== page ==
. This is the best paid accommodation we have stayed at in Africa. It was run by Jenny and Mike who were a lovely couple, really friendly and nothing was too much trouble. The lodge was based right on the river Luangwa and we could see hippo´s and crocs in the river. Jenny also warned us to be very careful moving about away from our rooms at night as hippo´s and elephants regularly come into the Lodge garden to feed. There was a security porter who was about at night to take you between your room and the outside dining room and main house. They also have had lions and leopards wondering in their grounds at various times too. This made the stay even more exciting although we were a little bit doubtful that they actually do have hippo´s and elephants right there in the grounds. On our last night after we arrived back from a night game drive there as large as life were two hippos grazing near our room. To make things even more exciting on our last morning in Marula, Rob was woken at 6am by loud munching. We looked out the window and right outside our window was a huge female elephant feeding on the tree and scratching herself against three. The rest of her family were part way up the drive. She stayed for about 20 minutes and then moved on with the rest of her family. She looked so cute and friendly munching away but Jenny advised that real care has to be taken with the elephants as nine villagers had been killed by elephants in the last year. We met another couple of travellers staying at Marula, Fabrizio, Nikolas and Paul and so we did a morning and evening game drive together to keep costs down.
The morning game drive was amazing as we headed out early and saw lots of buffalo, hippo´s, elephants and buck. We also saw a couple of hyena´s and the Thornicroft Giraffe, which is only found in the South Luangwa area. The best part of the drive was the amount of lions that we saw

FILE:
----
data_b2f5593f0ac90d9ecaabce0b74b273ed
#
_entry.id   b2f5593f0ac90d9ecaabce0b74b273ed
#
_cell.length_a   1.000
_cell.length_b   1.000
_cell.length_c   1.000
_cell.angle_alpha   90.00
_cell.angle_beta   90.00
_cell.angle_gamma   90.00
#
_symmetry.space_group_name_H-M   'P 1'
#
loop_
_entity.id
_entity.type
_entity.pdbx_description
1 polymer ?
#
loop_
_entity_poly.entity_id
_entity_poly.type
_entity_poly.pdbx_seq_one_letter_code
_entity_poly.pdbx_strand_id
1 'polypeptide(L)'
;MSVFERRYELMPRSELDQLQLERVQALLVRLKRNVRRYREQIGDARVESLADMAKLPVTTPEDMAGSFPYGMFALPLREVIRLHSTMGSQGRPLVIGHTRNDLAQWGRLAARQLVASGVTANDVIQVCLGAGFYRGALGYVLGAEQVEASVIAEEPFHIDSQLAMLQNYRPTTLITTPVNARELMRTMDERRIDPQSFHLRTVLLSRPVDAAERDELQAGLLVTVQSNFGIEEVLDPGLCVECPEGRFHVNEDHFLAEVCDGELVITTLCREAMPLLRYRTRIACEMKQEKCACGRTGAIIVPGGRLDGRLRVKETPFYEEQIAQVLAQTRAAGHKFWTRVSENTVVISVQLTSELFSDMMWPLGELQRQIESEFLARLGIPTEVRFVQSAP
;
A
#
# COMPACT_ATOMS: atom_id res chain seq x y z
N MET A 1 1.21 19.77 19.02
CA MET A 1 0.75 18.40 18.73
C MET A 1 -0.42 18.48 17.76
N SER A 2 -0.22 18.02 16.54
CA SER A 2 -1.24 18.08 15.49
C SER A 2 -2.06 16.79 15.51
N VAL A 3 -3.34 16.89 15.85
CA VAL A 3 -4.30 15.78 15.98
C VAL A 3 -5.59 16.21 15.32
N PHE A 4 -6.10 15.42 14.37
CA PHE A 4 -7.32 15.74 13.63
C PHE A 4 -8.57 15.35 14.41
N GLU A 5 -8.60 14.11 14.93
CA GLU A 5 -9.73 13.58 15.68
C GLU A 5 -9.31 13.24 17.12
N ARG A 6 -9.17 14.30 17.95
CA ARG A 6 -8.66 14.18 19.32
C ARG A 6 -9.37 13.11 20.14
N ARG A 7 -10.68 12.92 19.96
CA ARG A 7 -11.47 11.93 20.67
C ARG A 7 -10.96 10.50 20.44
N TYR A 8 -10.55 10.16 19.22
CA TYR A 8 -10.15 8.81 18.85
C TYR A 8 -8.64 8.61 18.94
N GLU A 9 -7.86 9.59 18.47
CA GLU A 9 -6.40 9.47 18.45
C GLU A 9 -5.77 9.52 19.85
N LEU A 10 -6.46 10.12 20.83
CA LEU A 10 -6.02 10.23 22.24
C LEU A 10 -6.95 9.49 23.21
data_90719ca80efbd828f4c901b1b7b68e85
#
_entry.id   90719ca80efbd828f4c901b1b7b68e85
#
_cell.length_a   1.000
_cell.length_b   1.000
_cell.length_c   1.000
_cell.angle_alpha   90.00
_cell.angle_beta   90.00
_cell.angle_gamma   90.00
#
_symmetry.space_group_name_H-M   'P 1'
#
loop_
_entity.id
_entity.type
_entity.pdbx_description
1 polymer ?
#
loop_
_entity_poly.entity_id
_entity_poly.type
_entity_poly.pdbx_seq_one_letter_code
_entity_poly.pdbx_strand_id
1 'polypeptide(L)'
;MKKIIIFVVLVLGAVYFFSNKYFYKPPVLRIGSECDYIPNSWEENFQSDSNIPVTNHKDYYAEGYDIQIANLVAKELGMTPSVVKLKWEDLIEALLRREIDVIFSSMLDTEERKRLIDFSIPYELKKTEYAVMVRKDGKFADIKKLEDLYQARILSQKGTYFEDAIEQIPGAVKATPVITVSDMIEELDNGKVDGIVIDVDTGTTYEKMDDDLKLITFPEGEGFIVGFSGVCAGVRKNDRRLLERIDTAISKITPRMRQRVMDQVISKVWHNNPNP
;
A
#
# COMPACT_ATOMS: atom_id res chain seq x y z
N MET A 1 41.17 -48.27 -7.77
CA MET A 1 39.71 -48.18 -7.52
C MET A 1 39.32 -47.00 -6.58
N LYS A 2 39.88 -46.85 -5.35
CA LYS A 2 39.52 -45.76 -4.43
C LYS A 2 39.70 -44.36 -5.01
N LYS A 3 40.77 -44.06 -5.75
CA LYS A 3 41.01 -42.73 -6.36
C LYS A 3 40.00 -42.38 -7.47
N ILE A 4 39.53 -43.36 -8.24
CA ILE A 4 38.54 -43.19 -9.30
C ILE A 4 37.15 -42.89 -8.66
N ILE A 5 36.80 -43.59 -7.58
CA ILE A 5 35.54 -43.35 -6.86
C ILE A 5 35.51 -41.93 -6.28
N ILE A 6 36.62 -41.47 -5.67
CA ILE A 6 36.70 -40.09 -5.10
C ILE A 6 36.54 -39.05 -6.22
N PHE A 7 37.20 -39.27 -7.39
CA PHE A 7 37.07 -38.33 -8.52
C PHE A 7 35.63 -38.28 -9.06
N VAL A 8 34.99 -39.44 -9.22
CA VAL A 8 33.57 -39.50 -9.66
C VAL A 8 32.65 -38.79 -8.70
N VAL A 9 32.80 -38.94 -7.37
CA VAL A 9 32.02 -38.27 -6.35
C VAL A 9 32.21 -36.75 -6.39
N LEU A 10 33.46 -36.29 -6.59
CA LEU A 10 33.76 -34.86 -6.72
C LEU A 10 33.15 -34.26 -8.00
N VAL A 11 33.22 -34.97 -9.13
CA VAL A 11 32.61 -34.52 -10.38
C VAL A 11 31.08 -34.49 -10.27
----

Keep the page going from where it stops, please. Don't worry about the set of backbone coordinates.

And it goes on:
. The first group included a lioness lying in the centre of the dirt road. We watched her for a while and then noticed that three male lions were lying in the grass really close to her. All four lions got up and moved into the bush. Our driver followed them and we tracked them for a while into the bush. They then lay down for a rest in the shade. We were able to get practically next to the lions and they didn´t really take any notice of us as it was clear from their huge bellies that they had had a massive kill last night so they were all happy, sleepy and relaxed. Our guide, David advised that if they were hungry there would be no way of getting so close as the lions would become aggressive. He explained that normally you would not see a lioness on her own with three male lions but what probably happened is that this lioness stayed with the three males to allow the rest of her pride to get away from the area as the male lions would have killed all of the cubs in the pride. To protect the cubs and the rest of her pride the lioness comes into a false oestrus so that the males will think that they can reproduce with her and this then gives the other females time to get away from the area with the cubs. Nearby we found another lioness keeping watch over her sister and the male lions from a distance. This lioness had recently fed and so we got extremely close to her in her relaxed state. The final lion sighting was a few km´s away where three of the lionesses pride were asleep in the grass. The cubs were nowhere to be seen though